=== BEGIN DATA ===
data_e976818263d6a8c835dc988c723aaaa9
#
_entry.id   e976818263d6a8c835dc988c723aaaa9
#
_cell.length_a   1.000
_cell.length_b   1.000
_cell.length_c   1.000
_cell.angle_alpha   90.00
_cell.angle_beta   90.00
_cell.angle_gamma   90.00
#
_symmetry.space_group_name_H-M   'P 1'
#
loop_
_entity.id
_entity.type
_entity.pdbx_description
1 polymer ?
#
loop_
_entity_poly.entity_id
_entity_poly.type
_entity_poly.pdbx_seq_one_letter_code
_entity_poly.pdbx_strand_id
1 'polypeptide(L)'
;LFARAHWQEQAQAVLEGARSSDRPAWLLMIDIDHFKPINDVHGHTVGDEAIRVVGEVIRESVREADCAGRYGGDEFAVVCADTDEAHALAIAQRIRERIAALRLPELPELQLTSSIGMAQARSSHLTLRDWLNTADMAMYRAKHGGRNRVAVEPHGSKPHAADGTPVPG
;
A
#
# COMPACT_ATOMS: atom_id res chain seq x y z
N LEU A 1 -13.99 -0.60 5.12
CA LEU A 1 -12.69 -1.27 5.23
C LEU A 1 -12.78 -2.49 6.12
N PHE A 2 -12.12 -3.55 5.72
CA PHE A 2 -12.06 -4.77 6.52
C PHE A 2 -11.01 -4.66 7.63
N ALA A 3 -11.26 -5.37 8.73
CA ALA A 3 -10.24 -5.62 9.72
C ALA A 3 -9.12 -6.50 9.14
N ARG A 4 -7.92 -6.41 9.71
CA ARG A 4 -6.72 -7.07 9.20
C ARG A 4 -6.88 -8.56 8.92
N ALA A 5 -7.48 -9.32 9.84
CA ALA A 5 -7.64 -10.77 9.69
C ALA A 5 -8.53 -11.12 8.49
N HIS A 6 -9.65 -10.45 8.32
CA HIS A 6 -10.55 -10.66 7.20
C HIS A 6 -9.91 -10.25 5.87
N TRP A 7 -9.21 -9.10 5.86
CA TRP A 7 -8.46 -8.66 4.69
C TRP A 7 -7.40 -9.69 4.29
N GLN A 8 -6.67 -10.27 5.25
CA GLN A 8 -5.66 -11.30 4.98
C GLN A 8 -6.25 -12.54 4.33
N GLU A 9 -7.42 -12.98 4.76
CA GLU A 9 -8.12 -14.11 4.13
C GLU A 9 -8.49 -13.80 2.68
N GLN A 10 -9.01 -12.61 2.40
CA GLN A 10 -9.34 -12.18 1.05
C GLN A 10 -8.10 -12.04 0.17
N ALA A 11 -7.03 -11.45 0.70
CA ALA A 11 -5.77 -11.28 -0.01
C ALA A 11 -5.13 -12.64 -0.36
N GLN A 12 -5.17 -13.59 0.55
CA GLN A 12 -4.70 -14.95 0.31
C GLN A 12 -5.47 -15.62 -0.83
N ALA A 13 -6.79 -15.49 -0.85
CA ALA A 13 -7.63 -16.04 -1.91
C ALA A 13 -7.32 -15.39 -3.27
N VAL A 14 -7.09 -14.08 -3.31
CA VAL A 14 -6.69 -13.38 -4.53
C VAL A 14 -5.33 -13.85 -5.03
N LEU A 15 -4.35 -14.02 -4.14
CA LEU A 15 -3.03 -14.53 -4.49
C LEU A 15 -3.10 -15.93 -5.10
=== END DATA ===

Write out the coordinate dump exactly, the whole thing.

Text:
data_e976818263d6a8c835dc988c723aaaa9
#
_entry.id   e976818263d6a8c835dc988c723aaaa9
#
_cell.length_a   1.000
_cell.length_b   1.000
_cell.length_c   1.000
_cell.angle_alpha   90.00
_cell.angle_beta   90.00
_cell.angle_gamma   90.00
#
_symmetry.space_group_name_H-M   'P 1'
#
loop_
_entity.id
_entity.type
_entity.pdbx_description
1 polymer ?
#
loop_
_entity_poly.entity_id
_entity_poly.type
_entity_poly.pdbx_seq_one_letter_code
_entity_poly.pdbx_strand_id
1 'polypeptide(L)'
;LFARAHWQEQAQAVLEGARSSDRPAWLLMIDIDHFKPINDVHGHTVGDEAIRVVGEVIRESVREADCAGRYGGDEFAVVCADTDEAHALAIAQRIRERIAALRLPELPELQLTSSIGMAQARSSHLTLRDWLNTADMAMYRAKHGGRNRVAVEPHGSKPHAADGTPVPG
;
A
#
# COMPACT_ATOMS: atom_id res chain seq x y z
N LEU A 1 -13.99 -0.60 5.12
CA LEU A 1 -12.69 -1.27 5.23
C LEU A 1 -12.78 -2.49 6.12
N PHE A 2 -12.12 -3.55 5.72
CA PHE A 2 -12.06 -4.77 6.52
C PHE A 2 -11.01 -4.66 7.63
N ALA A 3 -11.26 -5.37 8.73
CA ALA A 3 -10.24 -5.62 9.72
C ALA A 3 -9.12 -6.50 9.14
N ARG A 4 -7.92 -6.41 9.71
CA ARG A 4 -6.72 -7.07 9.20
C ARG A 4 -6.88 -8.56 8.92
N ALA A 5 -7.48 -9.32 9.84
CA ALA A 5 -7.64 -10.77 9.69
C ALA A 5 -8.53 -11.12 8.49
N HIS A 6 -9.65 -10.45 8.32
CA HIS A 6 -10.55 -10.66 7.20
C HIS A 6 -9.91 -10.25 5.87
N TRP A 7 -9.21 -9.10 5.86
CA TRP A 7 -8.46 -8.66 4.69
C TRP A 7 -7.40 -9.69 4.29
N GLN A 8 -6.67 -10.27 5.25
CA GLN A 8 -5.66 -11.30 4.98
C GLN A 8 -6.25 -12.54 4.33
N GLU A 9 -7.42 -12.98 4.76
CA GLU A 9 -8.12 -14.11 4.13
C GLU A 9 -8.49 -13.80 2.68
N GLN A 10 -9.01 -12.61 2.40
CA GLN A 10 -9.34 -12.18 1.05
C GLN A 10 -8.10 -12.04 0.17
N ALA A 11 -7.03 -11.45 0.70
CA ALA A 11 -5.77 -11.28 -0.01
C ALA A 11 -5.13 -12.64 -0.36
N GLN A 12 -5.17 -13.59 0.55
CA GLN A 12 -4.70 -14.95 0.31
C GLN A 12 -5.47 -15.62 -0.83
N ALA A 13 -6.79 -15.49 -0.85
CA ALA A 13 -7.63 -16.04 -1.91
C ALA A 13 -7.32 -15.39 -3.27
N VAL A 14 -7.09 -14.08 -3.31
CA VAL A 14 -6.69 -13.38 -4.53
C VAL A 14 -5.33 -13.85 -5.03
N LEU A 15 -4.35 -14.02 -4.14
CA LEU A 15 -3.03 -14.53 -4.49
C LEU A 15 -3.10 -15.93 -5.10